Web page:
- Work in Thailand – Thailand offers many jobs, in various fields. But to be able to work there you have to be able to speak and understand the language. If you plan to live and work in Thailand for a long time, it’s definitely advisable to learn Thai.
- It is Not Too Hard to Learn – Thai might take some time to learn, but it’s not as difficult as Eastern Asian languages. It might be intimidating at first to learn the script, tones, as well as new words and sounds. But as soon as you get used to the script, the sound each character makes and the tones, Thai is pretty straightforward
- Learn How to Bargain – Sometimes shopkeepers will scam foreigners. Since they believe that foreigners aren’t aware of the fair/actual price, it’s easy to sell things at higher prices. But if you speak to them in Thai, and make them feel like you are a pro-bargainer. This will save you a lot of money.
- Connect With People All Over The World – Nearly 70 million people speak Thai as a native, or second language. Majority of the people in Thailand, especially outside the big cities don’t speak or understand English. This will leave you feeling quite isolated if you don’t know the language. So learning Thai will connect you to so many people to talk to and befriend.
How to Start Learning Thai?
Grammar rules, vocabulary, tones and even a new script?! All these aspects can seem quite daunting, and might make you wonder “where do I start?” Lucky for you we have written about the best way to learn a new language. And below we will give you some great tips on how to start learning Thai.
- Speak With a Native Speaker – When learning Thai it is important to learn how to speak the language. Speaking a new language can be scary, especially if you’re not sure on how to pronounce everything. By speaking with a native speaker, you will not only learn new words, but you’ll sharpen your pronunciation skills too. There are many ways to find a native speaker to talk to, you can join a language exchange program, find a language-buddy or even use apps and websites that allow you to interact with native speakers, like Busuu.
- Watch Thai TV Shows and Movies – One of the best ways to learn Thai is to immerse yourself in the language. An easy way to do this, is by watching Thai movies or TV shows. This will improve your pronunciation, expand your vocabulary and teach you new ways to express yourself in Thai.
3. Learn the Thai Script and Vocabulary – When learning Thai, the script and vocabulary might seem intimidating. But it is recommended to learn the Thai script and vocabulary from day 1. This way you’ll get the hang of it sooner, and the language will be easy. There are many websites and videos that can help you get started on your Thai language journey. Check out ThaiPod101 on YouTube, they offer courses on all aspects of the Thai language.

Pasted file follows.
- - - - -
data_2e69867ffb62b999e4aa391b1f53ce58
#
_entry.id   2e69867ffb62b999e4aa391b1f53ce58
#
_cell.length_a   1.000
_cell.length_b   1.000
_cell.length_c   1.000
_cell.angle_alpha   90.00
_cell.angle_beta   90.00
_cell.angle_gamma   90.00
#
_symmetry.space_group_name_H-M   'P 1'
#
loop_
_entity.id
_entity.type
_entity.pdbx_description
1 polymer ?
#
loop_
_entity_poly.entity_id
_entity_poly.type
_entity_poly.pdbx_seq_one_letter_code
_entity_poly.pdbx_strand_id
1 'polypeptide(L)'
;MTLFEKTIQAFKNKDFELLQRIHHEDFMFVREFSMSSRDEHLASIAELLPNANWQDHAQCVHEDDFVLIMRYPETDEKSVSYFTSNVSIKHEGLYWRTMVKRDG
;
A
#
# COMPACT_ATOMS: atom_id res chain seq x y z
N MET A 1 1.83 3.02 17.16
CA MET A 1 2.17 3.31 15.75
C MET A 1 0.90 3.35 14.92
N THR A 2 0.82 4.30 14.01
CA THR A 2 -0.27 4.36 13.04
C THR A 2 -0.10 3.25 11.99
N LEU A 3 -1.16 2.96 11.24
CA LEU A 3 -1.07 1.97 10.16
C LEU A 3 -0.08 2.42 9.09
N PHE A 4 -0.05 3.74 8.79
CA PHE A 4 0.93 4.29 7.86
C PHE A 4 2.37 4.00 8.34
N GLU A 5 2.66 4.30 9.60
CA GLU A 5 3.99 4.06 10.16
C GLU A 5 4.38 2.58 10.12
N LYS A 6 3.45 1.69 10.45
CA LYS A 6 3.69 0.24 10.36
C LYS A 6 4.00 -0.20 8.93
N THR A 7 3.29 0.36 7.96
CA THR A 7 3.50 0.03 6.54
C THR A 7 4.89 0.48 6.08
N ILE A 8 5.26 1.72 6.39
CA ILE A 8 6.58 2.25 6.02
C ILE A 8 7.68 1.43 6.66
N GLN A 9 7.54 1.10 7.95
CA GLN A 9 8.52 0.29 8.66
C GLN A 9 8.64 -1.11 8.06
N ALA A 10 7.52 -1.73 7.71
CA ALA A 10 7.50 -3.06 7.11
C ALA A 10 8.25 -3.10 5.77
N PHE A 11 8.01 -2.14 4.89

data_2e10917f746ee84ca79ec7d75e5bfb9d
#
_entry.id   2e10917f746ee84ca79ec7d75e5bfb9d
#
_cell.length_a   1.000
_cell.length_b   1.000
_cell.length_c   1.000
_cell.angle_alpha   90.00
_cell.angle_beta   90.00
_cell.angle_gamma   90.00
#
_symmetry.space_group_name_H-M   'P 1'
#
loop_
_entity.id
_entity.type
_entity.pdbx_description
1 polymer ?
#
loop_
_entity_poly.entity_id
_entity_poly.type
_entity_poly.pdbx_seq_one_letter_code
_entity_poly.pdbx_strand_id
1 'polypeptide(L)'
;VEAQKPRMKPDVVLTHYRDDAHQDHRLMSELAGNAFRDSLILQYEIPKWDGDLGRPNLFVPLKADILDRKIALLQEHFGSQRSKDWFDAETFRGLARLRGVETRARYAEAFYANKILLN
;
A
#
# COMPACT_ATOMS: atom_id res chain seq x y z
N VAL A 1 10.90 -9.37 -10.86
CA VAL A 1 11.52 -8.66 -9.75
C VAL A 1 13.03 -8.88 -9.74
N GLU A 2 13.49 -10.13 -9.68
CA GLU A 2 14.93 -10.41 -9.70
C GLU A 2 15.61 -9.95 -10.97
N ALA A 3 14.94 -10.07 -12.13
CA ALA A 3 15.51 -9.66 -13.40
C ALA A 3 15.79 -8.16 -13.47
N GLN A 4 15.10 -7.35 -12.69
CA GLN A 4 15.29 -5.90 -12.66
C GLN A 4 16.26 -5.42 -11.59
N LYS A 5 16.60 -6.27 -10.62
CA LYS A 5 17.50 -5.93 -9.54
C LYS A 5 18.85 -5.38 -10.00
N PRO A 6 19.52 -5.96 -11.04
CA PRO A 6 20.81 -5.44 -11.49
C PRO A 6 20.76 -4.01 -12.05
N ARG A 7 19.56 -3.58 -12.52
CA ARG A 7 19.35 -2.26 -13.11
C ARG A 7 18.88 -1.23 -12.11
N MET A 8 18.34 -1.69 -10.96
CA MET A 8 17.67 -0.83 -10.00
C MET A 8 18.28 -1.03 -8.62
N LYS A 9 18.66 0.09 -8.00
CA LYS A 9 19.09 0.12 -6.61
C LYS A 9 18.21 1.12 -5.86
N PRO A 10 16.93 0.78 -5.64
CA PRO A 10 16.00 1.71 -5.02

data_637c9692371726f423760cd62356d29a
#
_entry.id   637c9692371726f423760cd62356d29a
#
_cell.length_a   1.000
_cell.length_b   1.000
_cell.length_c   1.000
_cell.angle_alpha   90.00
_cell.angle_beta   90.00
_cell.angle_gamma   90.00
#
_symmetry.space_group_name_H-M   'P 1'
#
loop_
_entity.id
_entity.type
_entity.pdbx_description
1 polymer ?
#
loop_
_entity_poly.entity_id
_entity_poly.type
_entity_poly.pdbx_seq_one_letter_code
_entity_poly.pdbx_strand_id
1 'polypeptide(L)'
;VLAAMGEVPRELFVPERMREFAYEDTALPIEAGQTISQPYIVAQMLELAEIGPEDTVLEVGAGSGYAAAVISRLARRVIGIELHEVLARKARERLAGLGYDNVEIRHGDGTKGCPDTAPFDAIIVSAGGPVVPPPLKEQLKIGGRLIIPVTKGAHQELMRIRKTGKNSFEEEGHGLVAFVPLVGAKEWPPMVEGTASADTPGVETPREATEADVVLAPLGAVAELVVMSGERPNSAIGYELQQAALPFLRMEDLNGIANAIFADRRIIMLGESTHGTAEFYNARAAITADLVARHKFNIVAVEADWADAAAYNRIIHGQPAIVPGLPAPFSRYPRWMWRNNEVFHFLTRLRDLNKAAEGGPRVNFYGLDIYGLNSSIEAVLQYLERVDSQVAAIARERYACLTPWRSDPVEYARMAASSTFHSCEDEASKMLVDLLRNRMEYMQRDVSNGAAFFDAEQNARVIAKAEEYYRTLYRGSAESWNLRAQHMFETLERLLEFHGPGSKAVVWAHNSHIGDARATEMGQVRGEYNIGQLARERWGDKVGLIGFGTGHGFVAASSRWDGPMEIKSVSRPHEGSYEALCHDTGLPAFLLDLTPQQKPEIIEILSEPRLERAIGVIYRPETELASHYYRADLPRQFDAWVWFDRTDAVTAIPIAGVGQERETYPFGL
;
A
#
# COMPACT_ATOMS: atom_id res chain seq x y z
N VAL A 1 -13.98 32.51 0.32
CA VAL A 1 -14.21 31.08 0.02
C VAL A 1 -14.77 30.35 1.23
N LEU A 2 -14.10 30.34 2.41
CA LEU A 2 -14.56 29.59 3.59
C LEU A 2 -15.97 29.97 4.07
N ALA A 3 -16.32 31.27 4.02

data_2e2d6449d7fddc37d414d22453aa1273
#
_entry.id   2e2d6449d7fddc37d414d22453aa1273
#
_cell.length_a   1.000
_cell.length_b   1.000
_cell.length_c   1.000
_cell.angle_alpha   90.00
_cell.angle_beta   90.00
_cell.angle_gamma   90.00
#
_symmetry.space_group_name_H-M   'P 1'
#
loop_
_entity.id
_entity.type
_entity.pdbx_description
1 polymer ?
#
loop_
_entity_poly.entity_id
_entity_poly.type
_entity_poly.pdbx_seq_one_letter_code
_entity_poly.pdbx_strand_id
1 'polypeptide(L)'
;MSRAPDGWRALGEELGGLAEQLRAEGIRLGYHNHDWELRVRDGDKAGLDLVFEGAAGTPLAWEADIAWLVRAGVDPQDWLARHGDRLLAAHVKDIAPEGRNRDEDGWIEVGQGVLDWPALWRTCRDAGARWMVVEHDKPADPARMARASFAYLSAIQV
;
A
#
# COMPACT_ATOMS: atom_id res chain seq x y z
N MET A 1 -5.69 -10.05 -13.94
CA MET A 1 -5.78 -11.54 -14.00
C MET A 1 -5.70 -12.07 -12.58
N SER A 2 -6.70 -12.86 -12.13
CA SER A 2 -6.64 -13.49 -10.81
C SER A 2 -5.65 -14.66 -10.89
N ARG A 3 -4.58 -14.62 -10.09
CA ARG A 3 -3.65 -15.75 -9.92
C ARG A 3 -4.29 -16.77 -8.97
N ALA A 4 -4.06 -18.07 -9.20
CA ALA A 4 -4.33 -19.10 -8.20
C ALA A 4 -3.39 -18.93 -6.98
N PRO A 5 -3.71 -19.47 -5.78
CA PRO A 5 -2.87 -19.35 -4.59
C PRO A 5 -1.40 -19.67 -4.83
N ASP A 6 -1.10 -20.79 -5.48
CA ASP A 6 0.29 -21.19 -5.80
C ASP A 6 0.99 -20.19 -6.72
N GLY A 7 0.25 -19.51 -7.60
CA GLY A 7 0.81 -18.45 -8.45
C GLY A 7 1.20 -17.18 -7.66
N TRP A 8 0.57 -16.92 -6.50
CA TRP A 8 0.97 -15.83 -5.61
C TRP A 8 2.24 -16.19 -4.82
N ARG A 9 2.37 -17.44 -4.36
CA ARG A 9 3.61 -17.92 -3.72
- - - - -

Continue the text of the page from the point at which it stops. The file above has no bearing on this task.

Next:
4. Listen to Thai Podcasts Everyday – Podcasts are very useful when learning a language. Since they focus on a specific topic, you can search and find the perfect Thai podcasts for you. By listening to podcasts you can expand your vocabulary and improve your pronunciation of Thai words too. There are several platforms where you can find the perfect podcasts, like Spotify and Audible.
5. Find a Thai Tutor – Another great way to learn Thai faster, is by finding a Thai tutor. Getting a tutor is sure to help you master the script, vocabulary, grammar and even the tones of Thai in no time. You can schedule a session with your tutor whenever you have time. Scheduling a lesson at least once a week will also force you to keep working on your Thai language skills. A tutor can also give you feedback on how you’re progressing and help you stay focused and motivated. AmazingTalker offers tutors in many languages, including Thai.
Learning Thai Doesn’t Have to Be Hard
Every new language you aim to learn will be difficult. That’s because it’s a language you don’t know and didn’t grow up learning. Thai is no exception, sure the tones and script can be scary, but if you’re dedicated and you practice daily, you’ll master Thai in no time.
This article has highlighted and explained the aspects that make Thai difficult, as well as the aspects that make it easy to learn. It also highlighted the reasons for learning Thai, as well as how to get started on your Thai learning journey. Here’s a list of affordable, native Thai tutors, to help you master Thai.
If you’re interested in learning any other languages, but you’re not sure what language to learn or you’re looking to learn a specific language check out AmazingTalker now. And if you enjoyed this article, be sure to check out our article where we answer is Spanish hard to learn?